This is the killer for Commentary. Have local commercial property owners pay more taxes.
Here is the entire column: http://www.houstonchronicle.com/business/article/Houston-voters-face-two-bad-choices-on-school-10421674.php.
And today, Pulitzer Prize winning columnist Lisa Falkenberg urges a reluctant yes vote on the HISD proposition. Check this:
Touring the Houston science museum’s hall of paleontology at my daughter’s birthday over the weekend, some of the parents asked for my thoughts on Proposition 1. A few days later, a friend texted with the same question.
I’m ashamed to say my answers were 90 percent gut and 10 percent head.
I hadn’t written about the issue, or researched it deeply, but as a Houston Independent School District parent, I’d received the mailers. I knew the district was not-so-subtly urging a “no” vote on a measure to approve sending $162 million to the state, and more in future years, as part of a Robin Hood-style “recapture” rule that requires property-wealthy districts to share with poor ones.
The rule, intended to equalize education funding, was clearly never meant for the state’s biggest school district – with nearly 80 percent of students economically disadvantaged and one-third learning English. The fact that rising property values technically qualified HISD for recapture made me frustrated. The law needs an overhaul. And I was encouraged months ago when Texas House Speaker Joe Straus ordered an interim legislative committee to study the issue, specifically referencing HISD.
So, I reasoned, I’ll just vote “no” and give the Legislature responsible for this warped system a little more time to fix it. Others echoed this idea, including the Chronicle’s editorial board and Houston Mayor Sylvester Turner, a longtime state representative who filmed a TV ad urging voters to turn down the measure, suggesting the move would force lawmakers to act.
But the questions at the birthday party provoked my curiosity. I started Googling and re-reading coverage more closely.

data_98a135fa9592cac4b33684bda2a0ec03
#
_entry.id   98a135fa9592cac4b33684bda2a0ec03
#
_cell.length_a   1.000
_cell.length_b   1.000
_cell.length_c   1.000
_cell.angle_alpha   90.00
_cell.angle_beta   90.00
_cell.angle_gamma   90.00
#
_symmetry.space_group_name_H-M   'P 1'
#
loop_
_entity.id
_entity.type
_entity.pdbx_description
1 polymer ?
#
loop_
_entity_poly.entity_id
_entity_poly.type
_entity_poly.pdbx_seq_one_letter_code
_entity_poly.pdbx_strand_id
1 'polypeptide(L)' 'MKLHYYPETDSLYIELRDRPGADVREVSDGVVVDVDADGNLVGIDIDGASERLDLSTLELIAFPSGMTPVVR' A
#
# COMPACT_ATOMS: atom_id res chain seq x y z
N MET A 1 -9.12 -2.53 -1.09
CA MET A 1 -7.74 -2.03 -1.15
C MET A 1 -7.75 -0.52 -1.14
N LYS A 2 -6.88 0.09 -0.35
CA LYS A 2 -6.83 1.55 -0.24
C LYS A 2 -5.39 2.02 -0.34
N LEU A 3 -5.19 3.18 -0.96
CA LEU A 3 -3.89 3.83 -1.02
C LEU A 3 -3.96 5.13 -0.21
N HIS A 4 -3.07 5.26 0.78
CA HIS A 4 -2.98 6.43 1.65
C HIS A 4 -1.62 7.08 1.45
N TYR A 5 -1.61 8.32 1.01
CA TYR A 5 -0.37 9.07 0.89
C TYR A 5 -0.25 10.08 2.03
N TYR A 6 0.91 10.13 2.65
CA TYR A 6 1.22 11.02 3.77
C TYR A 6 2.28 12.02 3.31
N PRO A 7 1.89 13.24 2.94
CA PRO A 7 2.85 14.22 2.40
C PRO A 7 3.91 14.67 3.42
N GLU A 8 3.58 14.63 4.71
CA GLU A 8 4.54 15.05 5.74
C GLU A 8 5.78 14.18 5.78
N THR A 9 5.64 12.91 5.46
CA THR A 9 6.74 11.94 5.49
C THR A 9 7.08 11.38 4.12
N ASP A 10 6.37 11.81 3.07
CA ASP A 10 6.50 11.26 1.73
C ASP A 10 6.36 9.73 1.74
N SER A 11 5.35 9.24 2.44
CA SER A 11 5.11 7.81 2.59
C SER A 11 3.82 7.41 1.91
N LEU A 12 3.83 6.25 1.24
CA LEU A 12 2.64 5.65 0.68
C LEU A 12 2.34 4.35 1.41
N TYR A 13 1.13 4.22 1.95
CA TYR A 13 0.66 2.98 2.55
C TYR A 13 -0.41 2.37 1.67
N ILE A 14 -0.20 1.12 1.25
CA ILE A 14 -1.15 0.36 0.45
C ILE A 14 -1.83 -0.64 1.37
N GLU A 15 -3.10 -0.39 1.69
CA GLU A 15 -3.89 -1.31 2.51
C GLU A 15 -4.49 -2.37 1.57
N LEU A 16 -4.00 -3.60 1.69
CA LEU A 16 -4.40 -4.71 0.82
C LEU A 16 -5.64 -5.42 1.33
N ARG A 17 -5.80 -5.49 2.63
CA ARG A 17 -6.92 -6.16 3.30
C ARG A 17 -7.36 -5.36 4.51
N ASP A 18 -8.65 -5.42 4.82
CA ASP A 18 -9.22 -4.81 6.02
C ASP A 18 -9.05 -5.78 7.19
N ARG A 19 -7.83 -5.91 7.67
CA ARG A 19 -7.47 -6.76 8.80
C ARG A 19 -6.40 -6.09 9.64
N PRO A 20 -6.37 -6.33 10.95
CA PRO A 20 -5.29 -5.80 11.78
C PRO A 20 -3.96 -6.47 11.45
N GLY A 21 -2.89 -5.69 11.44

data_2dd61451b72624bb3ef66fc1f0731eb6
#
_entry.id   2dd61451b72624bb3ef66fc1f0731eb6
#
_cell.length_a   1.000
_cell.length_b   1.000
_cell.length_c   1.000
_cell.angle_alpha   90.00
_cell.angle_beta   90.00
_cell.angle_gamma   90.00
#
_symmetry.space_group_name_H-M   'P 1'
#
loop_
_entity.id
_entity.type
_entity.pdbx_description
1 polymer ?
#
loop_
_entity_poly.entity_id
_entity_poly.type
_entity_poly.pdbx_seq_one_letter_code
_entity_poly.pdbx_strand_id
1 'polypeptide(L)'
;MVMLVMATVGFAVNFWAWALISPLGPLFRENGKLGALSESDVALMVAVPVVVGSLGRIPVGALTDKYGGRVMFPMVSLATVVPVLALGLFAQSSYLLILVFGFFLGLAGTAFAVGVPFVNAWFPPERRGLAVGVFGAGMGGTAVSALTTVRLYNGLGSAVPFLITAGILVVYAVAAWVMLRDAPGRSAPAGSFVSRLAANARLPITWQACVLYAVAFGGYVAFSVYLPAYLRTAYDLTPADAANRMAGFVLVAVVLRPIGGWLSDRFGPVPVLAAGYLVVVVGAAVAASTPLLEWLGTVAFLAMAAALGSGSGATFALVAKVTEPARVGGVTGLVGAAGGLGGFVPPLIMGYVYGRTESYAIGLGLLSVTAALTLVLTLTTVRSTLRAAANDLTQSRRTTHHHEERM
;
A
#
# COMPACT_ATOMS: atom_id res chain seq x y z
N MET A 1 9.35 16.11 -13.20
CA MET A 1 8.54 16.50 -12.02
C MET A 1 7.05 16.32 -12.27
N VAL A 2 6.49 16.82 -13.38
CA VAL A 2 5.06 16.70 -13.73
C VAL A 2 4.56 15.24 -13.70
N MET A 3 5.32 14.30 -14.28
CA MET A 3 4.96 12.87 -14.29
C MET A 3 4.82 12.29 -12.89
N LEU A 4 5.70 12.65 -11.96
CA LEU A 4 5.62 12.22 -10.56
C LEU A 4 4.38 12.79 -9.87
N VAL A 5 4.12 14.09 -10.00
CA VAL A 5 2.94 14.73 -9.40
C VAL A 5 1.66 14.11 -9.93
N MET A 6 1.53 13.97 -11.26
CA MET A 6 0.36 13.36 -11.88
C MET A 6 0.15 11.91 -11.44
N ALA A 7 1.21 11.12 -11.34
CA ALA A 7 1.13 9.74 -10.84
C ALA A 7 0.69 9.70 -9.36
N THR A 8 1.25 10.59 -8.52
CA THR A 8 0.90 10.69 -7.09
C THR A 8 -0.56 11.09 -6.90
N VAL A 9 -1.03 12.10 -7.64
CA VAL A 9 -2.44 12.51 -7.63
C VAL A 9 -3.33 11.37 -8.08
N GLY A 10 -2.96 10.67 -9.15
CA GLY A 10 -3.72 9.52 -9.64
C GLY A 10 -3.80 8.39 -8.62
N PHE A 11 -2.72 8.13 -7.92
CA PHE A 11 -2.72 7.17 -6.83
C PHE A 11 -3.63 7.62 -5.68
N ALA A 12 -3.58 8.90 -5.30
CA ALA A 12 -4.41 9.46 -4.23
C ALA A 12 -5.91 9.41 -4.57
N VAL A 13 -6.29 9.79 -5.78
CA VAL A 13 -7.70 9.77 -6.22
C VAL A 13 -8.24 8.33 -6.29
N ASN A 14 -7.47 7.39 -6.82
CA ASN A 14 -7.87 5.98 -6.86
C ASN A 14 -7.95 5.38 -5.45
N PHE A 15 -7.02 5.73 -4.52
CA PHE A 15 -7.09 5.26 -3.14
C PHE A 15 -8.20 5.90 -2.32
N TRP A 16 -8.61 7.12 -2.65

Then I called HISD trustee Anna Eastman. I had heard her position had evolved, and I wanted to know why.
“My gut originally was: ‘No way. Come and take it,’ ” she told me, explaining that she’d planned to vote “no.” But studying the consequences made her see another side – voting the measure down is a risky move that could lead to an even bigger financial loss for HISD and saddle taxpayers with a small tax hike.
Like I said, that’s the killer. Here is the entire column: http://www.houstonchronicle.com/news/houston-texas/houston/article/Houston-voters-Hold-your-nose-and-vote-yes-on-10462345.php?cmpid=btfpm.
This was from a post from my Next Door yesterday:
. . . There’s FOUR political parties on the ballot; don’t be lazy and vote “straight ticket” (which only eight states allow), but review each candidate separately and fairly (League of Women Voters is a good non-partisan source; download your voting guide at http://lwvhouston.org to get candidates’ statements)!
Sorry. I don’t think it is lazy to vote straight ticket.
Cleveland has scored 20 runs and the Cubbies 19 of course.
Game 7 is tonight.
Check this tweet from the ‘Stros yesterday.
Congratulations to @JoseAltuve27 and his wife Nina on the birth of their daughter, Melanie Andrea!
I wonder how many little Altuves….well, you get the picture.